2 weeks ago today we grew our herd to 4. We do not take it for granted that we have two healthy moms and two healthy calves and that we get to keep everyone. We are so fortunate and relieved that everyone is healthy and now I can finally sleep without worrying that something is going to happen in the middle of the night, or during a storm, during super hot days, etc.
On Sunday, June 18th, Loretta had baby June. We noticed the day before that Loretta’s bag (milk & udders) was getting to be pretty big so we assumed that she was getting close. Since we figured it would be happening in the next few days, we began to check on her every hour or two throughout the day. Anthony left for softball at about 2:45 and I went outside to water some plants. I looked down to the pasture where Loretta was last seen and I noticed her tail sticking straight out and that she was pacing a bit and mooing. I called Anthony and told him it seemed like it was about to happen, so he turned around and came back home. (Anyone who knows about his dedication to softball will recognize that it was somewhat of a Sophie’s Choice moment for him)
He ran down to take a look, ran back up to the house and grabbed his camera and came back down. He told me to go back up to the house to get the cookies I was baking out of the oven. I didn’t want to leave, but I also didn’t want to burn the house down so I ran up and took them out of the oven. When I came back outside, approximately 3 minutes later, Anthony yelled “She’s out!” I was so pissed. Missed it again!
Loretta immediately took charge and the other two girls came to join in a few minutes later. The whole process took less than 30 minutes and June has fit in with the herd nicely. It took a couple of hours for us to confirm that she was actually a girl and we then named her June in keeping with the theme of the first ladies of country music; naming her after June Carter-Cash. She looks so different from Dolly and I’m always worried that Dolly is bullying her, or taking milk away from her, or that she is just too skinny. Plus Dolly is so solid and June is built differently than her – she’s much taller and has a skinnier face. But they all seem to be happy and now it really seems like we’ve got the beginnings of a legit operation going on around here. Or maybe it will be legit once the new fencing is up and no one is escaping, giving me heart palpitations.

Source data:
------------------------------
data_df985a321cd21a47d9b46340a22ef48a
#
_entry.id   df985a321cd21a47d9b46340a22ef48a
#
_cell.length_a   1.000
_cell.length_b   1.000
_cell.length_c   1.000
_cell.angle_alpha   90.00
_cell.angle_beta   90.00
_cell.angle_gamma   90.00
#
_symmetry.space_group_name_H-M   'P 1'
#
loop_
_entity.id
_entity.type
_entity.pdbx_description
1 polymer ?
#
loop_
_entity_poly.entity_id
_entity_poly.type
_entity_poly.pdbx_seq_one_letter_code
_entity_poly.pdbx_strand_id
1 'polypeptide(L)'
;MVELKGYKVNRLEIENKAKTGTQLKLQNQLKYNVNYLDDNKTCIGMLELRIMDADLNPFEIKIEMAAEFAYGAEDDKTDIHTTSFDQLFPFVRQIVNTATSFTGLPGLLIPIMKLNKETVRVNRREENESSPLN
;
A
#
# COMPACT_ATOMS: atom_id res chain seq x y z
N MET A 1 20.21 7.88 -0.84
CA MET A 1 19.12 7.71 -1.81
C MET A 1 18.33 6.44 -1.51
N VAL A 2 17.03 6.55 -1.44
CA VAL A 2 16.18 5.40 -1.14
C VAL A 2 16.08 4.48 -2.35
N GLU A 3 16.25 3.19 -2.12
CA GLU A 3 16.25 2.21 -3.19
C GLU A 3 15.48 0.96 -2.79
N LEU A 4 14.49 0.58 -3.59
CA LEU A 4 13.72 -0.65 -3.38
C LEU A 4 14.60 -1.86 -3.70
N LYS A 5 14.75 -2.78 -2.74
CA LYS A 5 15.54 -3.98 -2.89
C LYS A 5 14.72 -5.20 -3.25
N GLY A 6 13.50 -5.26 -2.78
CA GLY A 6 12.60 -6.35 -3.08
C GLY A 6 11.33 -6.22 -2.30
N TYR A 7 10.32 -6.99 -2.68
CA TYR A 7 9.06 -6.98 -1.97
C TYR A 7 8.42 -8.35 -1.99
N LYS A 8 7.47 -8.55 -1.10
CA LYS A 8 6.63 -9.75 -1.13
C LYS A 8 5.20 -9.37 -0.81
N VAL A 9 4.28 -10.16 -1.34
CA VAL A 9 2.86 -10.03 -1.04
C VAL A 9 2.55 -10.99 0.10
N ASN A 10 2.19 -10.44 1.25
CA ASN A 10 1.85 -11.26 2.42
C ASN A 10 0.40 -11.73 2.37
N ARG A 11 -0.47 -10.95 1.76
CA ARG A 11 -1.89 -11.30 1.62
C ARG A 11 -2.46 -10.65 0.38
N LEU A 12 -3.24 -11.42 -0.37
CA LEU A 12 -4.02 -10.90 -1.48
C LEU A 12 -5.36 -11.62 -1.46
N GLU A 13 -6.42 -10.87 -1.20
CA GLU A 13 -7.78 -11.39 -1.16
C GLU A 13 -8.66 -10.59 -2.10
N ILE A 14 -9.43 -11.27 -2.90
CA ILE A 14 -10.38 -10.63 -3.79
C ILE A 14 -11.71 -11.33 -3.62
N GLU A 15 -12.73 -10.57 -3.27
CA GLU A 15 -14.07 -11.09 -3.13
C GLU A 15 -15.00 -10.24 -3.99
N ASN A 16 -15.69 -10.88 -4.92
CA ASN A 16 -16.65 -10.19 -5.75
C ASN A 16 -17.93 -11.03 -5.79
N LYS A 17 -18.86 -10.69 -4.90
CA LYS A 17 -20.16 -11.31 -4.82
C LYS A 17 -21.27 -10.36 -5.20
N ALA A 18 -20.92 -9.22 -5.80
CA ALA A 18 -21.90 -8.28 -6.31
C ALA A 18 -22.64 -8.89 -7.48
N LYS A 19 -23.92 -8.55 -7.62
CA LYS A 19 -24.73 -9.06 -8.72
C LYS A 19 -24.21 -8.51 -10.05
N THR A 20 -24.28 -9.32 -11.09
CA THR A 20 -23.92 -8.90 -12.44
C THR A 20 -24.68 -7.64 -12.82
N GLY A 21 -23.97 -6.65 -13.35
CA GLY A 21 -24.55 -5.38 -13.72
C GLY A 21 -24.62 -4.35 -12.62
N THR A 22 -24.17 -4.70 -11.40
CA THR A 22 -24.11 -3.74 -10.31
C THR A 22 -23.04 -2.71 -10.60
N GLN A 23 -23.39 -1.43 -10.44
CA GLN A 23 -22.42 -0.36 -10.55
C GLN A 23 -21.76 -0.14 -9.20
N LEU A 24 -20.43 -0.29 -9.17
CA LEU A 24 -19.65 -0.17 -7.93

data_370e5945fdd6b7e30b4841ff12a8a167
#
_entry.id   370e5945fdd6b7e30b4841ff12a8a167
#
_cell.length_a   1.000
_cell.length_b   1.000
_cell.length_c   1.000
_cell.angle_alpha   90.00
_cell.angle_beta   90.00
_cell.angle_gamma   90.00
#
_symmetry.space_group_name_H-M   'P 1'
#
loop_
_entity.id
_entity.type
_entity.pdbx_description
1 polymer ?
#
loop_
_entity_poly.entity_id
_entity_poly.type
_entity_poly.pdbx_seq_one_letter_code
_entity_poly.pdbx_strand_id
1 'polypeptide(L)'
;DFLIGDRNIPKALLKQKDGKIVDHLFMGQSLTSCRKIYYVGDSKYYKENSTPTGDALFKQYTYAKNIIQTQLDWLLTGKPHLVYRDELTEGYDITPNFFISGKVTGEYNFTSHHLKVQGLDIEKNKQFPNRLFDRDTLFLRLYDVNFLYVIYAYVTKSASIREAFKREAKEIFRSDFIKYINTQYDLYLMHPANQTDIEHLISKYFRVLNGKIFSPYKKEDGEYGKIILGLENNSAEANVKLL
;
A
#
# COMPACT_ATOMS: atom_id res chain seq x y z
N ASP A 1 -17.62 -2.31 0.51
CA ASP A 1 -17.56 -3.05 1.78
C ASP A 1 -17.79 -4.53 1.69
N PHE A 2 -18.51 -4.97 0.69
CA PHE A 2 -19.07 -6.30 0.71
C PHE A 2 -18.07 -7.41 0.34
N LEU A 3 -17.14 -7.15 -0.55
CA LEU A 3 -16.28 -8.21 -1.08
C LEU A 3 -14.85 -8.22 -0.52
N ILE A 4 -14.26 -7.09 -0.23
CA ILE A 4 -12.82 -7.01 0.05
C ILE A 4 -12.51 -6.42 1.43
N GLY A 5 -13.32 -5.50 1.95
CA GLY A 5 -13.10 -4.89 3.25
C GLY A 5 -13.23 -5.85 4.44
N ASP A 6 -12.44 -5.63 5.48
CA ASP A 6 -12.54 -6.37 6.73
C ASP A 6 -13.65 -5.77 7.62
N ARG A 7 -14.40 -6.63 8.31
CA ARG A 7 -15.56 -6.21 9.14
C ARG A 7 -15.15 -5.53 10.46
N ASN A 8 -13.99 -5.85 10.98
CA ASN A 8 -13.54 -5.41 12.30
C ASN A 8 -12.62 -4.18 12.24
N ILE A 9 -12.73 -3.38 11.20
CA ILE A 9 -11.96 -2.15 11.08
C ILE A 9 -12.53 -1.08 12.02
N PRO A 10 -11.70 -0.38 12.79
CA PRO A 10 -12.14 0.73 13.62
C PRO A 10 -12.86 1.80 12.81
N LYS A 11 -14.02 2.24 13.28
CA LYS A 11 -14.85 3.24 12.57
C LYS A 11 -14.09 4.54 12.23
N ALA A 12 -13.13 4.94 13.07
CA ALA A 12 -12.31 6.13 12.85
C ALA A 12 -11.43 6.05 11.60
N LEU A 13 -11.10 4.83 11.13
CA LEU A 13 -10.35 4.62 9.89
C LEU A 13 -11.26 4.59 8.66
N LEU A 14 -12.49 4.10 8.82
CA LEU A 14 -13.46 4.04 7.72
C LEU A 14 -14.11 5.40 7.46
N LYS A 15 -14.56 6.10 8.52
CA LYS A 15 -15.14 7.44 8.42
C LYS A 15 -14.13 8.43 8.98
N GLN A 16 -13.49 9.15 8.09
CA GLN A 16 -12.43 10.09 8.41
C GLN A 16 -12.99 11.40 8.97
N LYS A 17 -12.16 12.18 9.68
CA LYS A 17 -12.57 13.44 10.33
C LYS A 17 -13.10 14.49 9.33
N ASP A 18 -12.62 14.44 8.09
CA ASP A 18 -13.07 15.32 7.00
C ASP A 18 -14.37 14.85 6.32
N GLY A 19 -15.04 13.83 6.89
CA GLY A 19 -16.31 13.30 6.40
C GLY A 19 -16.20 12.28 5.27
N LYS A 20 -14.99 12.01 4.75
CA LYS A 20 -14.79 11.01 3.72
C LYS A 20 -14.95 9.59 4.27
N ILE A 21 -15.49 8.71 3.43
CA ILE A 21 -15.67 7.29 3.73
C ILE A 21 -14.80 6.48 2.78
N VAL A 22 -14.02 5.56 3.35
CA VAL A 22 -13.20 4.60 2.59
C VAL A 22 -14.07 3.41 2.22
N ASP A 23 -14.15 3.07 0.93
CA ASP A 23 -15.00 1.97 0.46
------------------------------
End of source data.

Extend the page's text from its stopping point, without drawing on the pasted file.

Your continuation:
Here’s a video that sums it all up. Hope you love it as much as we do.
Today was the most exciting day that we’ve had on the farm, by far. We are the proud new parents of a heifer calf.
I was giving the girls some fresh water at about 1:00 this afternoon. I went up to the top of the barn and started painting. About 2 hours later, I looked out and noticed Loretta on the pasture, but Patsy wasn’t anywhere near her. That’s unusual, they are always close enough to each other where I can see both of them. So I hopped the fence and walked down to the lower part of the pasture where I had seen Patsy lying down a few hours earlier. As soon as I turned the corner, I saw Patsy and her new calf standing there. I couldn’t believe it and called Anthony immediately.
Meet Dolly, the newest member of the Lucky Break family.
We are so happy that this happened naturally and without us having to intervene. Our hearts are so full tonight; thank you to all of you who have been asking about Patsy and the girls. It means so much to us that our adventures are your adventures too.
Everyone looks healthy and Patsy is already a great Mom. She hasn’t left her calf’s side and has been busy cleaning her and mooing at her. She’s also pretty protective.
Loretta is protective too.
Dolly was trying to nurse right from the get-go, but Patsy wasn’t feeling it. We’re just hoping that tomorrow when we see them in the morning, the calf is nursing and all is well.
Today we got some of the best news ever – LORETTA IS PREGNANT! The vet had to come out to give the girls their vaccinations and we had a few questions to ask him, so it was the perfect time to get her checked. He said she is about 5-6 months along and may calve sometime in July. So that means that Barney is most likely not the daddy, so it was probably one of the bulls that she was hanging with next door after the AI didn’t work, early last fall. I can’t tell you how relieved I am that Loretta is not getting kicked off the farm. Patsy is looking healthy and has about 3 more weeks until she calves.
To prepare for our first foray into calving, Anthony spent some time at the farm next door. He learned a lot and feels much more confident than he did a few weeks ago. I’m still somewhat of a wreck. I’m really hoping to wake up one morning and see a calf out in the pasture. That way I know everything worked the way it was supposed to and neither one of us had to intervene.
Anthony made a video documenting his experience next door with one the calves that needed some help coming into the world. THIS VIDEO IS EXTREMELY GRAPHIC – so watch at your own risk. It’s a heifer giving birth and it’s ALL out there. Watch if you’re interested, move along if this makes you nervous. Most of all, please wish us luck or whatever else you think we will need.